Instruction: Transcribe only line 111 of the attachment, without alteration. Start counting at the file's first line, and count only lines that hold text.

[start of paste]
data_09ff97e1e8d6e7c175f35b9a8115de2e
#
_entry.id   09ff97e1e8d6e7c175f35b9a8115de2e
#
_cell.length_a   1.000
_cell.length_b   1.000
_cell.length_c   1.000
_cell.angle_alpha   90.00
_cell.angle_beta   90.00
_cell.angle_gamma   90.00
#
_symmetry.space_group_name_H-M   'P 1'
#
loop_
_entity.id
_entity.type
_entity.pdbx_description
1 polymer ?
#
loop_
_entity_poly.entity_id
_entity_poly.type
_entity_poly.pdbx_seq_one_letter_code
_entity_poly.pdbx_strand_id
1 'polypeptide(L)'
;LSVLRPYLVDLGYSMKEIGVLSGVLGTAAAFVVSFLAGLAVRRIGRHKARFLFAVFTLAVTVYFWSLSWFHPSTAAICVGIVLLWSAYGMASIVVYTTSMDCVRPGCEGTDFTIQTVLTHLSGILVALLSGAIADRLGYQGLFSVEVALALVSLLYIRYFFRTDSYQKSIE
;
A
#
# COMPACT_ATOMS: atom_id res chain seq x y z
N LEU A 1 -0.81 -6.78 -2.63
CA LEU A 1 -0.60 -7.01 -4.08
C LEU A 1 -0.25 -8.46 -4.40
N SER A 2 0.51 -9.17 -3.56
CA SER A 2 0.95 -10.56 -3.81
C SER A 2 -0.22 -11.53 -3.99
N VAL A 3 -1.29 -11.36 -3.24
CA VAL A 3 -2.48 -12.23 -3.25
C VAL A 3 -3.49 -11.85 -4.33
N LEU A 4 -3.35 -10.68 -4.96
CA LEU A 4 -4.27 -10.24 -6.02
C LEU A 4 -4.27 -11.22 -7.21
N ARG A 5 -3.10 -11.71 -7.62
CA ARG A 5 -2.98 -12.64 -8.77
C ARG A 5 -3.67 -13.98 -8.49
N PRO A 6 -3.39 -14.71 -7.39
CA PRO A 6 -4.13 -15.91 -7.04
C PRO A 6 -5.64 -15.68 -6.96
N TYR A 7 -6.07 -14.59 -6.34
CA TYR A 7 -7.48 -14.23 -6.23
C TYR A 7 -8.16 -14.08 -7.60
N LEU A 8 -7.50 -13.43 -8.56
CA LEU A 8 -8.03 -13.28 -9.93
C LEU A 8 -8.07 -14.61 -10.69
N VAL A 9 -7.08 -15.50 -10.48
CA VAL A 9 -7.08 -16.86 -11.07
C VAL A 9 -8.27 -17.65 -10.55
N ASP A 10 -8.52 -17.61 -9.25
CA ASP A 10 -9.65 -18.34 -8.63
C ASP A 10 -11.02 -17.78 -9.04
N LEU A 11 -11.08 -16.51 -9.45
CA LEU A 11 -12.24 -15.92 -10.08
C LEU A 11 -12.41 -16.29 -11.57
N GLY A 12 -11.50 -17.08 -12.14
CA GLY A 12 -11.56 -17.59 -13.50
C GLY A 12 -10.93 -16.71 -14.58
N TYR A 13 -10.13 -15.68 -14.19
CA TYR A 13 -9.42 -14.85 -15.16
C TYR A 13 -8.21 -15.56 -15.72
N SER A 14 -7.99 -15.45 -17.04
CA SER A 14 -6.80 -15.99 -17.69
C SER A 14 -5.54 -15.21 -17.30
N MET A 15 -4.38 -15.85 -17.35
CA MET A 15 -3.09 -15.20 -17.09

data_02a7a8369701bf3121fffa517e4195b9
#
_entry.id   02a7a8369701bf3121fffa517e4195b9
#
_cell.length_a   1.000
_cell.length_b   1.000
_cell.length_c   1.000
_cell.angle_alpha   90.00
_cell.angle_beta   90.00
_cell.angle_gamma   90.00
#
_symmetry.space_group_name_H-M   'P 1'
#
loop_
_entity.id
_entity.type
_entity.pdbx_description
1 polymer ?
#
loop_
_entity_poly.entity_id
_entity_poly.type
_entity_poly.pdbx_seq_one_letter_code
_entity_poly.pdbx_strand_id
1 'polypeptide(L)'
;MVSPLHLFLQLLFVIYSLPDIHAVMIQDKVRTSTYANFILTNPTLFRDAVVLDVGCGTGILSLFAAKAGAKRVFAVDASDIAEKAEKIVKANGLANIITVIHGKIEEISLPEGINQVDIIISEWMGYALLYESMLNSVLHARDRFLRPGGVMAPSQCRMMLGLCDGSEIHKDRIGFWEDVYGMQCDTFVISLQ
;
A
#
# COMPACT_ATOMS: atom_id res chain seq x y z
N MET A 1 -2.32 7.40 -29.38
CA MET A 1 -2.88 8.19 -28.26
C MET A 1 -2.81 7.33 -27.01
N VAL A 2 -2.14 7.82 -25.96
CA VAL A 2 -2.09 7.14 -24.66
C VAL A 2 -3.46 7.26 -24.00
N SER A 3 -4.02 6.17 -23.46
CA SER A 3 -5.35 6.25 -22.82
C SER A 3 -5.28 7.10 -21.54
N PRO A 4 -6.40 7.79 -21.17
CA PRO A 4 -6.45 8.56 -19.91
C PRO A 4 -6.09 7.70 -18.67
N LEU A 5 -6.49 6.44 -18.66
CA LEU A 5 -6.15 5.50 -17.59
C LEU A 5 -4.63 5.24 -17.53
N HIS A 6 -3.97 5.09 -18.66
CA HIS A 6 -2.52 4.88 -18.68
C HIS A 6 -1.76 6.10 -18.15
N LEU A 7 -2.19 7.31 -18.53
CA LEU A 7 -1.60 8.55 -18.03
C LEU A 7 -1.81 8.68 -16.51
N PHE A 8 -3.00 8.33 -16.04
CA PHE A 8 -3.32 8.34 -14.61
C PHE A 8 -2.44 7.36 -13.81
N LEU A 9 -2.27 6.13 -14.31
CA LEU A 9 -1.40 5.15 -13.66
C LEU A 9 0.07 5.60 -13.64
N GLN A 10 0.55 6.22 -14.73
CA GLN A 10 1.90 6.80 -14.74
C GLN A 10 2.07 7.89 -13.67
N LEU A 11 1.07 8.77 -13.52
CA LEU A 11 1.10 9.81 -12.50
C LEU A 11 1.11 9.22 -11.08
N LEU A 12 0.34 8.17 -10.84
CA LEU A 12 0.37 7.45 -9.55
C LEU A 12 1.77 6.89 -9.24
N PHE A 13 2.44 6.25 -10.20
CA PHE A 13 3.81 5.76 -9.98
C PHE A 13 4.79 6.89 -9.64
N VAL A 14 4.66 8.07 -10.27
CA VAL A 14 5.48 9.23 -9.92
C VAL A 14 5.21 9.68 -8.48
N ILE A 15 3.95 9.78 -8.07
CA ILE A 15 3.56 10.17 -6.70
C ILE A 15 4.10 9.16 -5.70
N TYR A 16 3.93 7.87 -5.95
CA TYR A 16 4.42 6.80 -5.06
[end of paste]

N SER A 3 -4.02 6.17 -23.46